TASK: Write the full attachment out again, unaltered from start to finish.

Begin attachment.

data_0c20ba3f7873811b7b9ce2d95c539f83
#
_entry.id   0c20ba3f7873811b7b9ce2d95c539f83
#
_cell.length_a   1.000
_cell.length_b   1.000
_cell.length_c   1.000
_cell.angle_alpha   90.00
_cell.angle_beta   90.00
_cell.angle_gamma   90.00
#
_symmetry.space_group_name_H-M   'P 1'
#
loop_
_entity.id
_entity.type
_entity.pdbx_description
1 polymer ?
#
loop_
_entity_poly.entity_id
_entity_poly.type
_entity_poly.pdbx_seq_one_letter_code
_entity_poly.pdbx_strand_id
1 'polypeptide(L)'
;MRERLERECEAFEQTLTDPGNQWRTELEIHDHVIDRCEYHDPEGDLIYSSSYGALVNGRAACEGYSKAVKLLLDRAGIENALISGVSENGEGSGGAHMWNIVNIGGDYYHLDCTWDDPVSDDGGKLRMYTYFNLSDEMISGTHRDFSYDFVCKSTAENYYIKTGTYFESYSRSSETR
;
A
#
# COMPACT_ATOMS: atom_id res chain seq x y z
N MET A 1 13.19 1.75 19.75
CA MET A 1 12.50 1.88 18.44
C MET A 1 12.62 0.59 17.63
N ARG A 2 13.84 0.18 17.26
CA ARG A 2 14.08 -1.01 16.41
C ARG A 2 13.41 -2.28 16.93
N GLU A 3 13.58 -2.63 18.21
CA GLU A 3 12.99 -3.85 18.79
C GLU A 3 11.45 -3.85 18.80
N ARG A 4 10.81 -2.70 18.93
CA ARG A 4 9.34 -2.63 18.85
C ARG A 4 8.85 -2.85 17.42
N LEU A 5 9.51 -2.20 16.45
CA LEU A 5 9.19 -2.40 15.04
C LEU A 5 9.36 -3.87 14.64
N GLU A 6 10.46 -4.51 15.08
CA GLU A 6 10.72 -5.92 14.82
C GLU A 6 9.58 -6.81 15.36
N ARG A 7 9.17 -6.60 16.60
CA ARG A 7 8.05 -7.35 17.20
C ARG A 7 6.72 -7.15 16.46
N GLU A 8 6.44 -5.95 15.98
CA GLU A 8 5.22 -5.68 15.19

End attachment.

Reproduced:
data_0c20ba3f7873811b7b9ce2d95c539f83
#
_entry.id   0c20ba3f7873811b7b9ce2d95c539f83
#
_cell.length_a   1.000
_cell.length_b   1.000
_cell.length_c   1.000
_cell.angle_alpha   90.00
_cell.angle_beta   90.00
_cell.angle_gamma   90.00
#
_symmetry.space_group_name_H-M   'P 1'
#
loop_
_entity.id
_entity.type
_entity.pdbx_description
1 polymer ?
#
loop_
_entity_poly.entity_id
_entity_poly.type
_entity_poly.pdbx_seq_one_letter_code
_entity_poly.pdbx_strand_id
1 'polypeptide(L)'
;MRERLERECEAFEQTLTDPGNQWRTELEIHDHVIDRCEYHDPEGDLIYSSSYGALVNGRAACEGYSKAVKLLLDRAGIENALISGVSENGEGSGGAHMWNIVNIGGDYYHLDCTWDDPVSDDGGKLRMYTYFNLSDEMISGTHRDFSYDFVCKSTAENYYIKTGTYFESYSRSSETR
;
A
#
# COMPACT_ATOMS: atom_id res chain seq x y z
N MET A 1 13.19 1.75 19.75
CA MET A 1 12.50 1.88 18.44
C MET A 1 12.62 0.59 17.63
N ARG A 2 13.84 0.18 17.26
CA ARG A 2 14.08 -1.01 16.41
C ARG A 2 13.41 -2.28 16.93
N GLU A 3 13.58 -2.63 18.21
CA GLU A 3 12.99 -3.85 18.79
C GLU A 3 11.45 -3.85 18.80
N ARG A 4 10.81 -2.70 18.93
CA ARG A 4 9.34 -2.63 18.85
C ARG A 4 8.85 -2.85 17.42
N LEU A 5 9.51 -2.20 16.45
CA LEU A 5 9.19 -2.40 15.04
C LEU A 5 9.36 -3.87 14.64
N GLU A 6 10.46 -4.51 15.08
CA GLU A 6 10.72 -5.92 14.82
C GLU A 6 9.58 -6.81 15.36
N ARG A 7 9.17 -6.60 16.60
CA ARG A 7 8.05 -7.35 17.20
C ARG A 7 6.72 -7.15 16.46
N GLU A 8 6.44 -5.95 15.98
CA GLU A 8 5.22 -5.68 15.19